When Jesse gets to Maddie’s house, he realizes the cop in the squad car outside is dead. It’s Agent Porter to the rescue! He does his best to clear the first floor, but forgets to keep checking behind him (really?) and gets a huge rifle aimed at him. Jesse’s about to be ended when Maddie saves him with a shotgun blast from upstairs. “You let him count all the way down to one, seriously?” he remarks. “The longer he talked, the better my chance of shooting the right guy,” she retorts. The crazy guy ends up bound and gagged on her living room floor.
Bly visits Fiona again, this time with photos of the jackknifed truck from earlier and a fake autopsy report. He tries to tell her that it blew up and Michael died behind the wheel. Though the report is fairly specific, I’m surprised that Fiona believes it, given how easy it is to falsify documents and photos these days. Were I in her position, I would have questioned the veracity of the report and asked for some sort of physical evidence, not because I’d expect there to be any, but just to see what Bly said. Oh, well.
The very much not dead Michael talks to the security guards and convinces them to help, drawing the remaining security forces away from their position and getting one of them to lead him to the plant manager’s office so they can trigger an evacuation and flush Anson out. As that’s going on, Pearce arrives with some of her people. Anson makes another creepy phone call, which only convinces Michael that he’s still in the building. Surely, a knock-down, drag-out showdown is imminent?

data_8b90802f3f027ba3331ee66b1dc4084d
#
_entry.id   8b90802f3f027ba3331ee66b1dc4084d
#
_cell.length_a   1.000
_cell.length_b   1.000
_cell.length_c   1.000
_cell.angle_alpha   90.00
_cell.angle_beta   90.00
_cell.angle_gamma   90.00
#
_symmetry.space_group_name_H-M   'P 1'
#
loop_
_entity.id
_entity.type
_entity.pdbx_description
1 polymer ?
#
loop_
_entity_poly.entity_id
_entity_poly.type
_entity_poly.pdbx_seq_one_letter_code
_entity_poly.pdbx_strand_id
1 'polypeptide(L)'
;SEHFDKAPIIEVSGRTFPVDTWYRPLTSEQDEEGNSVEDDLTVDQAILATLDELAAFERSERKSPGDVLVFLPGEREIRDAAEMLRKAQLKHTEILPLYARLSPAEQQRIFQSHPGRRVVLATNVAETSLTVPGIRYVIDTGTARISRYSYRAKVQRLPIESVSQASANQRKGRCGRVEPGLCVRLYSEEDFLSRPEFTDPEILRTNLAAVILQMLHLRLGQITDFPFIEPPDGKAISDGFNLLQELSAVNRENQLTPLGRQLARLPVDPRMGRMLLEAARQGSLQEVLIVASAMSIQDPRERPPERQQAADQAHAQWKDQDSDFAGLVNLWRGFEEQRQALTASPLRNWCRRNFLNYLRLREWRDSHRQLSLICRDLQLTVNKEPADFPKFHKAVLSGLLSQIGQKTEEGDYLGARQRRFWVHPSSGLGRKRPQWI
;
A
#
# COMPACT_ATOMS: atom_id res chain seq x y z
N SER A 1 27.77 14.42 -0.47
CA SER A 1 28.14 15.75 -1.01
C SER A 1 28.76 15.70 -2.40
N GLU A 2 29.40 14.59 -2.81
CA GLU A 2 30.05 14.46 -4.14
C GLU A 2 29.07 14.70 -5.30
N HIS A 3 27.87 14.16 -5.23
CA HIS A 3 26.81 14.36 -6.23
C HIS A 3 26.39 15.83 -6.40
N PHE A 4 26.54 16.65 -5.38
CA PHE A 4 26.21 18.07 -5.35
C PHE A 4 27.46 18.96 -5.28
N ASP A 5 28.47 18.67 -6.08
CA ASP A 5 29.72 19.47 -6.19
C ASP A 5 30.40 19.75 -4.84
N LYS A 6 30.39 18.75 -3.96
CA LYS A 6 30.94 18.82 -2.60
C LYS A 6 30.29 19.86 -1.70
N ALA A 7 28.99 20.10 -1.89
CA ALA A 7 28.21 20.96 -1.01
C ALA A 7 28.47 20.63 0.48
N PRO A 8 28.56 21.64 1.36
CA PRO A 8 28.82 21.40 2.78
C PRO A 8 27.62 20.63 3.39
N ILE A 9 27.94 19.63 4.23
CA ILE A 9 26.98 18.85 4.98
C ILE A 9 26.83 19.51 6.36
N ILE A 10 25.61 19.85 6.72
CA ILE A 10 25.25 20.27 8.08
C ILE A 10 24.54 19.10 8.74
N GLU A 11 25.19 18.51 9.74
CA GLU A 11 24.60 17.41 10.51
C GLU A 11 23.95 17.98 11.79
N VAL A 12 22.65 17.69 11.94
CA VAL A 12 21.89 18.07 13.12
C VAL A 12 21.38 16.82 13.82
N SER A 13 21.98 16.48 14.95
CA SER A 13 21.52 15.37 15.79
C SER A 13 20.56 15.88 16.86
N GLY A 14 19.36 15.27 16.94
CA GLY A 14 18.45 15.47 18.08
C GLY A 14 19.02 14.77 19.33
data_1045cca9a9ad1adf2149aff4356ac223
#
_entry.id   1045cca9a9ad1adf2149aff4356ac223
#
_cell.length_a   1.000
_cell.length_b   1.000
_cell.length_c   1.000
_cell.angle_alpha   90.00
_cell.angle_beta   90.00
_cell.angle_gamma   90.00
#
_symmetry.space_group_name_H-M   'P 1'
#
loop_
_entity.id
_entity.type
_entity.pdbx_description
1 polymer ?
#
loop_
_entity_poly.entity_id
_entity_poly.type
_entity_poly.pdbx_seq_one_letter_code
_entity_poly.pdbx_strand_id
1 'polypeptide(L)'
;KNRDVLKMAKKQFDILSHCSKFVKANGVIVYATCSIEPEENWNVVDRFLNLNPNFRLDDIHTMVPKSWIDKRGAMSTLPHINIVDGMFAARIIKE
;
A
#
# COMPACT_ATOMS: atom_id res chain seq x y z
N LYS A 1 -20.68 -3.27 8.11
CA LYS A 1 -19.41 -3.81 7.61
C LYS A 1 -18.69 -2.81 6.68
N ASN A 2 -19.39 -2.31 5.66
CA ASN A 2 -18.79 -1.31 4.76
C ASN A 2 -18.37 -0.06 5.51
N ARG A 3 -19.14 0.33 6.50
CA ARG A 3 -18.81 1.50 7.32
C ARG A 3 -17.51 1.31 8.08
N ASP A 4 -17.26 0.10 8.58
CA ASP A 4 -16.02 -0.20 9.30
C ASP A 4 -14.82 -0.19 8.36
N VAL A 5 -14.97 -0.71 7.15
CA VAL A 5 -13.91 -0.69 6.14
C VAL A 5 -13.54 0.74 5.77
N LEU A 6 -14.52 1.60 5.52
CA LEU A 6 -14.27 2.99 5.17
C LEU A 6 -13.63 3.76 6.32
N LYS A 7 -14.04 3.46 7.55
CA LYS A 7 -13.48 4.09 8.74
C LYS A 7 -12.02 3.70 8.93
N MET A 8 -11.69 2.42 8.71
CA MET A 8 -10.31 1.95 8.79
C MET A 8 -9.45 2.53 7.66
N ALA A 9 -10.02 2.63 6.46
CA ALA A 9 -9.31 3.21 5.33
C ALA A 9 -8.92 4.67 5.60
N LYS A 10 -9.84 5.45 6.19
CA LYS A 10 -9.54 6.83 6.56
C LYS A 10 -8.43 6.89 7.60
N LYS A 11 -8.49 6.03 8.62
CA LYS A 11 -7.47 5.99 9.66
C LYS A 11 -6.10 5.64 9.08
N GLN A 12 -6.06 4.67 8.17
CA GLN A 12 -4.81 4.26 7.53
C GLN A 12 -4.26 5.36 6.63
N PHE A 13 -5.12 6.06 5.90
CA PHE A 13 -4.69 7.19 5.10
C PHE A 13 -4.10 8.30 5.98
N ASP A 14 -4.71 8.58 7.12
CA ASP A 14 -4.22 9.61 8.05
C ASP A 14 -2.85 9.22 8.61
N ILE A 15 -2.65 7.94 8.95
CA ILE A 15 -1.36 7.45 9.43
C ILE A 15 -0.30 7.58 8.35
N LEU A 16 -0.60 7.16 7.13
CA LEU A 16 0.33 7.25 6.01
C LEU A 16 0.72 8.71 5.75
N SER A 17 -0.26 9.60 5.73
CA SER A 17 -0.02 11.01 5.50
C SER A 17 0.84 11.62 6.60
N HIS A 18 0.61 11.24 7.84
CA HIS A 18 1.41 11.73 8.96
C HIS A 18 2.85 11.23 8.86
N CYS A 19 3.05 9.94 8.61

Once Michael, Sam and Pearce think they’ve found Anson, Sam tries to convince Michael not to go after him alone, and gets a gun in the face. Thankfully, Pearce is behind Michael with a gun pointed at him. She tells Michael that he gets to man the surveillance cameras while she and Sam deal with Anson, whether he likes it or not. Yet when they (and the CIA minions) arrive at the room where Anson is supposed to be, Michael realizes they’ve been duped. In his “hyper-aware,” overstressed state, he sees an outside fence move, and guesses that Anson is outside moving it. Indeed, he is – and Michael wastes no time trying to kill him. The fight is short-lived, however, because Anson has a dead man switch that will blow up the chemical plant with Sam and Pearce inside. Michael is forced to let him go, and warns his friends to evacuate.